top of page

Thursday, May 5, 2022

Alaska NSEDC to Resume Purchases of Norton Sound Red King Crab Fishermen's News - May 4, 2022 Norton Sound Economic Development Corp. board members have voted to resume purchases of Norton Sound red king crab this summer. Seafood Product Development Tax Credit Passes Alaska Legislature, Awaits Governor’s Signature by Peggy Parker - May 5, 2022 A bill to continue for another four years an Alaska state tax credit to seafood processors of value-added salmon and herring, and to broaden that credit to processors of value-added pollock, sablefish and cod has been approved by the State Legislature. SB 33, "An Act relating to a fisheries product development tax credit; and providing for an effective date," passed the state Senate and House earlier this month. “It is awaiting the Governor’s signature,” said Stevens (R-Kodiak) in an email yesterday. “That will probably happen after the session is over. Big step forward.” The Alaska Legislature’s session will end May 19, 2022. Alaska’s annual harvest of about 5.7 billion pounds of wild seafood, shellfish, and mariculture products, has been steady for many years. Volume is not likely to change, so increasing value among seafood products is “key to future growth in the sector,” Stevens said. “SB33 is thus intended to incentivize increasing seafood value by encouraging innovation in the seafood processing sector, facilitating greater utilization of each fish, and providing incentives to respond to changing market demands,” he said. The bill would “extend the ability for Alaska seafood processors to receive capital cost recovery for installing new equipment and for making significant investments to get more value out of each fish. It will also encourage new products made from what would otherwise be fish waste. The seafood industry has moved in this direction for salmon, and has considerable potential to do so in other fisheries,” Stevens said. In 2003, Stevens sponsored the original legislation creating the Alaska Salmon Product Development Tax Credit which ultimately increased the overall value of Alaska salmon. A later bill extended tax credits to herring value-added processing which expanded markets for the fishery. The existing tax credits on salmon and herring cost the state $2.3 million to $4.4 million between 2017 and 2020. Adding Pacific cod and pollock processors could cost the state $2.9 million to 5.1 million per year, Stevens explained in an interview with Kodiak’s radio station KMXT on April 11, 2022. The tax breaks wouldn’t impact fish taxes that pay for local government services, he said. OBI Seafoods CEO Mark Palmer supported the bill during a Senate Finance Committee last January. “The kinds of equipment that we have to invest in are hugely expensive, and seasons that only last six weeks, it is hard to amortize that expense over such a short season,” he said. OBI Seafoods, which has 10 processing facilities in Alaska, focuses on Alaska’s intense salmon season but also process groundfish, shellfish, halibut, and herring. The Alaska Resource Development Council lists salmon as the state’s most valuable fishery, followed by pollock. Prior to 2018, more than a third of the state’s seafood exports went to China, mostly as raw product to be value-added in China. In the last three years, however, that’s drop by 20%. Palmer told Senators that financial incentives to buy new equipment will give processors in Alaska a chance to compete, KMXT reported. “The opportunity is there for us to invest in equipment for full utilization for nutraceuticals, pharmaceuticals, other value-added food grade products,” Palmer told the Senate committee earlier this year. National NOAA Announces Projects Recommended for Saltonstall-Kennedy 2022 Funding NOAA Fisheries Announces $11.87 million in grant funding for the promotion, development, and marketing of U.S. fisheries. NOAA Fisheries - May 3, 2022 NOAA Fisheries has recommended more than $11.8 million for 44 projects under the 2022 Saltonstall-Kennedy Competitive Grants Program. The projects fall into two categories: International Russia Given Authority to Halt Exports Under Executive Order Signed by Putin Urner Barry by Courtney Shum - May 4, 2022 On Tuesday, Russian President Vladimir Putin signed an Executive Order allowing Russia to halt exports and eliminate existing contracts for individuals on a forthcoming sanctions list. Putin has ordered the Russian government to compile a list of sanctions against foreign individuals and companies over the next 10 days. The Executive Order was signed "to protect the national interests of the Russian Federation in response to unfriendly actions, which contradict international law, undertaken by the U.S., and joined by other foreign states and international organizations," according to a statement on Russia's presidential website. The Russian economy is on track for its biggest contraction in about three decades amid crippling sanctions from the West, according to former Russian Finance Minister Alexei Kudrin. According to U.S. and Western officials, the Russian President could formally declare war on Ukraine as soon as May 9. The move would enable additional troops and equipment movement. U.S. stock futures climbed for the third consecutive session ahead of an anticipated interest rate hike by the Federal Reserve. The central bank is expected to raise interest rates by a half-percentage point for the first time in over two decades. Inflation surged to 8.5% in March, the highest level since 1981, driven by gains in gasoline, food, and other necessities. Early Wednesday, the Dow Jones Industrial Average was up 0.2%. S&P 500 gained 0.3% while Nasdaq rose by 0.2%. West Texas Intermediate crude futures, the main oil benchmark for North America, climbed by 3.7% to $106.25 a barrel this morning. Brent futures were up 3.5% to $108.71 a barrel. The national average gas price currently stands at $4.23 a gallon, up 9 cents from the week prior and $1.31 above the year-ago figure, according to AAA. Gas prices are on the rise again, largely due to elevated crude oil prices. The ongoing war in Ukraine has raised concerns about global food and energy supplies since Russia and Ukraine are major exporters of key commodities including wheat and oil. Traders are also eyeing a potential decrease in demand from China due to lockdown measures. “As long as the supply remains tight, it will be hard for crude oil prices to fall and consumers will in turn face higher prices at the pump,” said Andrew Gross, AAA spokesperson. “It now costs drivers in the U.S. about $23 more to fill up than a year ago.” Wholesale Prices for Cod, Herring, Pollock and Chum Salmon Have Decreased in Russia SeafoodNews by AK&M Information Agency - May 5, 2022 According to the industry monitoring system, wholesale prices for a number of items of frozen fish products decreased during the week. This was reported by Rosrybolovstvo. As of May 4, 2022, pollock and herring have fallen in price in the Far Eastern region, due to the increasing volume of supply. The price of pollock fell by 2% to 93 rubles per kilogram, herring – by 1% to 94 rubles per kilogram. Keta fell by 5.3% to 360 rubles. In the North-West, amid the strengthening of the ruble, there was a decrease in cod prices by 0.7% to 295 rubles per kilogram. Atlantic herring fell by 3.3%. Prices for another popular assortment of frozen fish have not changed. In the central regions, the positive dynamics of unrealized inventories and the reorientation of consumer demand for other types of products on the eve of the long May holidays provided cheaper pollock, herring, capelin, pink salmon and chum salmon. The cost of pollock fell by 4% to 118 rubles per kilogram, Atlantic herring – by 6.7% to 140 rubles, capelin – by 3.4% to 140 rubles, pink salmon – by 2.9% to 170 rubles, chum salmon – by 2.6% to 375 rubles. Prices for other types of frozen fish were stable. FYI’s Health officials talk Bristol Bay COVID safety ahead of first fishing season without restrictions KDLG by Isabelle Ross - May 3, 2022 We’ve come a long way. That was the enduring message from state and local health care providers at a meeting on the current status of the COVID-19 pandemic in Bristol Bay. Pacific Seafood Processors Association 1900 W Emerson Place Suite 205, Seattle, WA 98119 Phone: 206.281.1667 E-mail:; Website: Our office days/hours are Monday-Friday 8:00 A.M. - 5:00 P.M. In accordance with Title 17 U.S.C. Section 107, any copyrighted work in this message is distributed under fair use without profit or payment to those who have expressed a prior interest in receiving this information for non-profit research and educational purposes only. *Inclusion of a news article, report, or other document in this email does not imply PSPA support or endorsement of the information or opinion expressed in the document.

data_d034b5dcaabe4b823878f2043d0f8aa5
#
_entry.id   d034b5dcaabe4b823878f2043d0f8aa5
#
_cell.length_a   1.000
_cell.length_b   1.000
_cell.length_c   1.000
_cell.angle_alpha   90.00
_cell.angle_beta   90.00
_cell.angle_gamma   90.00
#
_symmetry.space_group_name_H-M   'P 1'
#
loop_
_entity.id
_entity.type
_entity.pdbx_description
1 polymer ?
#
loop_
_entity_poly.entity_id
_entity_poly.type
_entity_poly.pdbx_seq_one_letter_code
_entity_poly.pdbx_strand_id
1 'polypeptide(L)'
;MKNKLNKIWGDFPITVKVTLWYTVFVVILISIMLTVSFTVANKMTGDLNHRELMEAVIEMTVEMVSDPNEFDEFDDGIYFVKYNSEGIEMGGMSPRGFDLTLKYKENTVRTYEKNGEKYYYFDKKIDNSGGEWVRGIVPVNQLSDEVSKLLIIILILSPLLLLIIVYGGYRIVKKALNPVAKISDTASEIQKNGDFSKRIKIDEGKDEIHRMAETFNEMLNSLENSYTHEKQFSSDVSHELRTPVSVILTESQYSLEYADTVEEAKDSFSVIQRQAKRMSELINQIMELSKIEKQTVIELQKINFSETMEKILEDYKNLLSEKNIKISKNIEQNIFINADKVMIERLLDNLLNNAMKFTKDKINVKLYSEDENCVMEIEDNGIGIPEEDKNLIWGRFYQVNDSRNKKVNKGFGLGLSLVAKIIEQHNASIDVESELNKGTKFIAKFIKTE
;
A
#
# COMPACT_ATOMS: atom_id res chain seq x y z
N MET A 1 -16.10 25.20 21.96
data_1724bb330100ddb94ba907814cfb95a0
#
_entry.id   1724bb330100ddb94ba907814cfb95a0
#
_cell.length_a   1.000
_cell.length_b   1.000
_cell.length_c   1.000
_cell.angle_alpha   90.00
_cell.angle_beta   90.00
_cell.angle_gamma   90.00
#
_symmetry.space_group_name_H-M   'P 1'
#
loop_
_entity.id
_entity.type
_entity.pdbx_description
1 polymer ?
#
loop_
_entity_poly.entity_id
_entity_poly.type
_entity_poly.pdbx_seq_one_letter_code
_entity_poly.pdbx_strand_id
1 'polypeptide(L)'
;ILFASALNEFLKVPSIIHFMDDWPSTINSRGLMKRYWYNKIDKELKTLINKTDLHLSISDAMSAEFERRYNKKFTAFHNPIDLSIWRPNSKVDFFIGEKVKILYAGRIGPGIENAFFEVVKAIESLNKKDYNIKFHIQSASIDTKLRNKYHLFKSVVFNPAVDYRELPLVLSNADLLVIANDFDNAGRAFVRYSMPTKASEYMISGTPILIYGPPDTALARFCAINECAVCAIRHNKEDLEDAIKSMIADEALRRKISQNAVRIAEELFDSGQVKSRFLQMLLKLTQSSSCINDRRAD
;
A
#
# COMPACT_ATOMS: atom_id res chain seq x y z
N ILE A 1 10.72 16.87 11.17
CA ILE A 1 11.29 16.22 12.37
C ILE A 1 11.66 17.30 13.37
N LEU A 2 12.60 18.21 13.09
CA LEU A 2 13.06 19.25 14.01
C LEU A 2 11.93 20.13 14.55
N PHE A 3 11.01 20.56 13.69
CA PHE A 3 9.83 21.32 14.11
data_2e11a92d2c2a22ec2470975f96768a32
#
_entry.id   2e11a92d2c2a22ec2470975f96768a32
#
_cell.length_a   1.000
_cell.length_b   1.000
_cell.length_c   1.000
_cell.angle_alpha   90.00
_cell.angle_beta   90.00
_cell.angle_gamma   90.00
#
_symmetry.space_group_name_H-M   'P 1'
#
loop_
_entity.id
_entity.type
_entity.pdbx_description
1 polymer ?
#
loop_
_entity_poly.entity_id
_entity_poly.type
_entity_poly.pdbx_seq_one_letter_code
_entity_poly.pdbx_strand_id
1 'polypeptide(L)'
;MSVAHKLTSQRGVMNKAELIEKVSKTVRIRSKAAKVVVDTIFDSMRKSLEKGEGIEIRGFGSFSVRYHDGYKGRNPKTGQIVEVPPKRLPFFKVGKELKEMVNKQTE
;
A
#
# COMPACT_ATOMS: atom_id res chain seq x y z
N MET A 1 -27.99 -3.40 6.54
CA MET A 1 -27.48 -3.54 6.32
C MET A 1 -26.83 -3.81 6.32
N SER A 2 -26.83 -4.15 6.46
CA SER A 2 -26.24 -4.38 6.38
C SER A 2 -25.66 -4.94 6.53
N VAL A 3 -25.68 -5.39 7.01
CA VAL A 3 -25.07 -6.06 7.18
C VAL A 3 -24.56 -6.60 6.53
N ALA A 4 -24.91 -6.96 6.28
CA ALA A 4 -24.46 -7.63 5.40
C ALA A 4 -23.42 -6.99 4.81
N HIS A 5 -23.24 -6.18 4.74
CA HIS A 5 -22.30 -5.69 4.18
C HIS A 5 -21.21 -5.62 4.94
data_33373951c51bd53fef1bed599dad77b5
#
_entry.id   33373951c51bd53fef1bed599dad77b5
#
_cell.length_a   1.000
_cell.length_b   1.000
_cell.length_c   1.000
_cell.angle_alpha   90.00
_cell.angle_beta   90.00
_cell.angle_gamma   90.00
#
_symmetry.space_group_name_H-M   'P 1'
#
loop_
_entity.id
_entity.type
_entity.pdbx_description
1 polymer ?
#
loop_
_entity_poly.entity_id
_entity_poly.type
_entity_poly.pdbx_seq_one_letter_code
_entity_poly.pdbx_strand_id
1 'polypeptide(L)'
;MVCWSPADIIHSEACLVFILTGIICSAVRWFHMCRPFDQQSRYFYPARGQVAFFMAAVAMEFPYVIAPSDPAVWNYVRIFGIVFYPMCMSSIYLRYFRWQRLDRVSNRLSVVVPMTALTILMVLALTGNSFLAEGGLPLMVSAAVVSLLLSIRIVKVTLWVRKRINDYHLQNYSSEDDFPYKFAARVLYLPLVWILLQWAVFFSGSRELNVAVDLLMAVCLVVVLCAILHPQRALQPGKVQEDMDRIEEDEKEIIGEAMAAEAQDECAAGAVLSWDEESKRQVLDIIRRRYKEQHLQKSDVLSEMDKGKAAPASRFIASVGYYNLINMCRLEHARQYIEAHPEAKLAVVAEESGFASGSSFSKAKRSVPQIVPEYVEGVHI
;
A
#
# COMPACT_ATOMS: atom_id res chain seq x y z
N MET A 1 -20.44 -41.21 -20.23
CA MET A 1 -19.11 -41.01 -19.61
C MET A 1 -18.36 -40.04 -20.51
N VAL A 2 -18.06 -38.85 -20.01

1 view

Recent Posts

See All


bottom of page